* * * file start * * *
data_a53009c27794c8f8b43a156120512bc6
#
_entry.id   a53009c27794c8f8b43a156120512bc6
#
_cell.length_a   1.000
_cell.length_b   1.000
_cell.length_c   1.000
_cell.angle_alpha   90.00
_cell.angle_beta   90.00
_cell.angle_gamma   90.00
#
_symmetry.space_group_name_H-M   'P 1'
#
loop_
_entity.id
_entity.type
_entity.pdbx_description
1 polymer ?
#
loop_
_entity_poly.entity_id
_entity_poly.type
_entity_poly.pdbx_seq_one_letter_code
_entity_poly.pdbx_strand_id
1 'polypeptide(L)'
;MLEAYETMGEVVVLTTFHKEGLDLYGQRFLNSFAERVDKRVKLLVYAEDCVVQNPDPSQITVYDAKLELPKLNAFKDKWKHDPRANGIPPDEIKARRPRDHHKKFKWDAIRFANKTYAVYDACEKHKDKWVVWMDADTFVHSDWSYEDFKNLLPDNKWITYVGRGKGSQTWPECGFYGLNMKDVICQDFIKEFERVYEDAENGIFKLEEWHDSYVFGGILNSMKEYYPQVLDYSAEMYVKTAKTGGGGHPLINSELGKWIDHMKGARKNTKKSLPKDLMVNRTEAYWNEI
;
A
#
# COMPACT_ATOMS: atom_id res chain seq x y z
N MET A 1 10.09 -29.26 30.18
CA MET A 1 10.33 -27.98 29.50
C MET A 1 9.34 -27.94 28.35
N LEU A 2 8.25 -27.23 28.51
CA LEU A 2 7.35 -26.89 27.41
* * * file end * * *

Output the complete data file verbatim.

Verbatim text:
data_a53009c27794c8f8b43a156120512bc6
#
_entry.id   a53009c27794c8f8b43a156120512bc6
#
_cell.length_a   1.000
_cell.length_b   1.000
_cell.length_c   1.000
_cell.angle_alpha   90.00
_cell.angle_beta   90.00
_cell.angle_gamma   90.00
#
_symmetry.space_group_name_H-M   'P 1'
#
loop_
_entity.id
_entity.type
_entity.pdbx_description
1 polymer ?
#
loop_
_entity_poly.entity_id
_entity_poly.type
_entity_poly.pdbx_seq_one_letter_code
_entity_poly.pdbx_strand_id
1 'polypeptide(L)'
;MLEAYETMGEVVVLTTFHKEGLDLYGQRFLNSFAERVDKRVKLLVYAEDCVVQNPDPSQITVYDAKLELPKLNAFKDKWKHDPRANGIPPDEIKARRPRDHHKKFKWDAIRFANKTYAVYDACEKHKDKWVVWMDADTFVHSDWSYEDFKNLLPDNKWITYVGRGKGSQTWPECGFYGLNMKDVICQDFIKEFERVYEDAENGIFKLEEWHDSYVFGGILNSMKEYYPQVLDYSAEMYVKTAKTGGGGHPLINSELGKWIDHMKGARKNTKKSLPKDLMVNRTEAYWNEI
;
A
#
# COMPACT_ATOMS: atom_id res chain seq x y z
N MET A 1 10.09 -29.26 30.18
CA MET A 1 10.33 -27.98 29.50
C MET A 1 9.34 -27.94 28.35
N LEU A 2 8.25 -27.23 28.51
CA LEU A 2 7.35 -26.89 27.41